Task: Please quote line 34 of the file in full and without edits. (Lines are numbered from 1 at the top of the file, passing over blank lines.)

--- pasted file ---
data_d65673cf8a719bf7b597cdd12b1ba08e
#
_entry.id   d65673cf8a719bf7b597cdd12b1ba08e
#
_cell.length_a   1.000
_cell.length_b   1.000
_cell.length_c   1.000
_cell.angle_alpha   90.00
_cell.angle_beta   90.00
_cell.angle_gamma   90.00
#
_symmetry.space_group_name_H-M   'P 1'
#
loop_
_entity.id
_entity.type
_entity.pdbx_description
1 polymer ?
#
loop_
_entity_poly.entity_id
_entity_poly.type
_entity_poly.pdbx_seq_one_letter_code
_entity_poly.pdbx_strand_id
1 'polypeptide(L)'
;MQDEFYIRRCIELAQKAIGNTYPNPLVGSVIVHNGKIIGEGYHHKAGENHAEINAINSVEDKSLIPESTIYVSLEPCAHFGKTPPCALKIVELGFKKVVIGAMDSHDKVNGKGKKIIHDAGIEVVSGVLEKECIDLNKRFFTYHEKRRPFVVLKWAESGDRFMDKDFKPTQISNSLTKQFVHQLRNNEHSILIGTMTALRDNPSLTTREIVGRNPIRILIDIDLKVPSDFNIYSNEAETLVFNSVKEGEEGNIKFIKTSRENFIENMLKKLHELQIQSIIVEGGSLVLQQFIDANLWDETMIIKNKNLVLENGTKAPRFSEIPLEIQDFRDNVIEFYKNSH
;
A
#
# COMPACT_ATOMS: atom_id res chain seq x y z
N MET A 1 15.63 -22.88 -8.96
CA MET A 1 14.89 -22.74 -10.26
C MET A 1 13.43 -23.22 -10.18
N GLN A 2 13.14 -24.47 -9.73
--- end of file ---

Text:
N GLN A 2 13.14 -24.47 -9.73